A semimechanistic approach was developed by Sauvé et al. [56] which is based on the assumption that exchangeable metals and protons compete for adsorption on soil-exchange sites. In this model, pH, total metal concentrations, and soil organic matter are used to predict dissolved metal concentrations.

In the present study, a modified version of this competitive adsorption model was applied, since ammonium-EDTA-extractable metal concentrations were used instead of total metal concentrations. EDTA extractions are often used to estimate the potentially “available pool” of metals (i.e., the pool that can deliver metals from the solid phase of the soil to the soil solution in a relatively short time period). Stepwise multiple linear regressions was performed with pH(CaCl2), organic carbon content, clay content, CaCl2-extractable V in P concentrations, dissolved organic carbon (DOC) content in the CaCl2-extracts, and ammonium-EDTA-extractable V in P concentrations. Phosphorus was included because phosphate can influence the release of V from soils [7, 13, 57].

The distribution of an element between the liquid and solid phase depends strongly on the speciation of the selected element. Because vanadium is known to occur in multiple oxidation states, the actual distribution of the oxidation states was first calculated using the speciation code VisualMinteQ. According to these calculations, the main vanadium species encountered in the CaCl2 extracts is HVO42−, which means that V occurs as an anion that will have the tendency to be desorbed when pH rises.

For the Grote Beek floodplain soils, only the pH of the CaCl2 extract and ammonium-EDTA-extractable V concentrations were retained in the final regression model, as the other variables did not contribute to an improvement of the regression equation. For the Grote Beek river catchment, “mobile” V concentrations in floodplain soils could be predicted using the following fitting equation: with = the V concentration in the CaCl2 extract (mg L−1), = the “available pool” of V (mg kg−1).

For the floodplain soils along the Leie, the pH of the CaCl2 extract, EDTA-extractable V-concentrations and organic carbon content were retained in the final regression model, resulting in the following regression equation: with = the V concentration in the CaCl2 extract (mg L−1), = the “available pool” of P (mg kg−1), = the organic carbon content (%), clay = the clay content (in %).

3.3.2. “Potential Availability” of V

Ammonium-EDTA was also used to estimate the “mobilizable” metal concentrations. EDTA is a nonselective reagent that exhibits a strong capacity to complex metals. EDTA was shown to dissolve carbonates, thereby mobilizing occluded elements [58]. Borggaard [59] showed that EDTA extracts amorphous Fe-oxides, but this dissolution is very slow in the presence of other metal-chelate complexes [60]. It is also able to form organometal complexes, which compete with organic matter in soil. Additionally, complexes of EDTA with heavy metals such as Cd, Cu, Pb, Ni, and Zn are more stable than complexes between V and EDTA, which results in a lower ammonium-EDTA-extractable fraction of V when the heavy metals mentioned before are present in high concentrations [61]. The average EDTA-extractable V concentration in the floodplain soils of the Leie was 2.46 mg kg−1 (Table 7) which is comparable with average EDTA-extractable V concentrations (3.40 mg kg−1) reported by Gäbler et al. [61]. In the samples from the Grote Beek river, the average ammonium-EDTA-extractable V concentration was 11.2 mg/kg. Floodplain soil samples along the Grote Beek are contaminated with V and display elevated V concentrations, which can also explain for the higher ‘potentially mobile V-content in these soils. In relative concentrations, however, only 3.5% and 9.8% of the total V content in the floodplain soil samples of, respectively, the Leie and the Grote Beek were extracted with ammonium-EDTA, pointing to the fact that the majority of the V in the samples is characterized by a very low mobility. In the highly contaminated samples of the Grote Beek, a more detailed study of V mobility may nevertheless be useful to elucidate the potential release of V under changing environmental conditions (changes in pH, Eh, etc.).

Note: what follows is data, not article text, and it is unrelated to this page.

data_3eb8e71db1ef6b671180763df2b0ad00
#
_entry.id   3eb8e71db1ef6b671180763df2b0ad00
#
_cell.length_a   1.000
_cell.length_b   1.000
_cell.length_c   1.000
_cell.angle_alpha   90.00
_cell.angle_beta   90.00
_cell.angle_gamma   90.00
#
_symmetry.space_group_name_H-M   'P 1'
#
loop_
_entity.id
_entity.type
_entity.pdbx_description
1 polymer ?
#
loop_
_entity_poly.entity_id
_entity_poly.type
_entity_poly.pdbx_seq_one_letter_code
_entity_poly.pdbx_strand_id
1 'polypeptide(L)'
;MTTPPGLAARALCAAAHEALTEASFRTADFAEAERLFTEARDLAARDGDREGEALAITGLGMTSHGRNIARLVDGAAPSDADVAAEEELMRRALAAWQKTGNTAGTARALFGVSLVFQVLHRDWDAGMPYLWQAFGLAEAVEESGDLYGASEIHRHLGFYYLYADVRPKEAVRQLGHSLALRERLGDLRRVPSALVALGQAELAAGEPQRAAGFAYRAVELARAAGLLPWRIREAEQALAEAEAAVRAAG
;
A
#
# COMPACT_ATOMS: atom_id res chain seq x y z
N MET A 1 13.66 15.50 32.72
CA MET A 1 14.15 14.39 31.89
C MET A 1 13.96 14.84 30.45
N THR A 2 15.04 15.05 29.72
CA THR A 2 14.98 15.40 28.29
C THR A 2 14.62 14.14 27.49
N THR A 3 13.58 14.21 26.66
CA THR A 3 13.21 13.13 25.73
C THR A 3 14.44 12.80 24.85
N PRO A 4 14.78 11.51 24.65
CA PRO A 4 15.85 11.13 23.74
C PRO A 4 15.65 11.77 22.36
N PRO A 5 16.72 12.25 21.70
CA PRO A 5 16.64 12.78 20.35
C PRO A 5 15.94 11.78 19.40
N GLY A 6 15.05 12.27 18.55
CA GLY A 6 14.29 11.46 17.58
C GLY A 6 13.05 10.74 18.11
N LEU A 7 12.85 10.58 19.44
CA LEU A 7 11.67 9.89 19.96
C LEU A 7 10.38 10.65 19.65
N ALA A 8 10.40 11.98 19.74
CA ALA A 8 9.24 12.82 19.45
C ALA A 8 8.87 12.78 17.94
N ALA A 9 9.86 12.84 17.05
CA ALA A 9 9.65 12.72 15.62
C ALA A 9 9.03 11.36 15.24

4. Conclusion

Average V concentrations in Belgian alluvial soils (69 mg kg−1) are in general comparable with the average V content in European alluvial soils (56–59 mg kg−1). In one of the river catchments analyzed in this study, a contamination of alluvial soils, originating from a phosphate ore processing plant, was detected. By analysis of both the Belgian and European data, the relationship between concentrations of major elements and V was quantified. Fe, Al, and Mg were the most significant variables that could predict the total V content in the alluvial soils and the obtained regression equation could be used to predict V concentrations in alluvial soils. For the alluvial soils contaminated by the emissions from the phosphate ore treatment plant, P was also an explaining variable. “Mobile” V concentrations, as estimated by the amount of V released by a single extraction with CaCl2 0.01 mol L−1, were low, even in the most contaminated soil samples. Despite the low actual mobility of V, it might nevertheless be useful to study the effect of changing environmental conditions such as soil acidification and fluctuating redox conditions (e.g., by inundation of the floodplain soils). This will be the subject of a followup study, in order to obtain a better insight in the geochemistry of V in soils and sediments.

Finally, it is clear that the procedures for the determination of total element concentrations in soils and sediments should be well established, especially in large-scale studies, since this is essential to compare results of different studies and/or laboratories.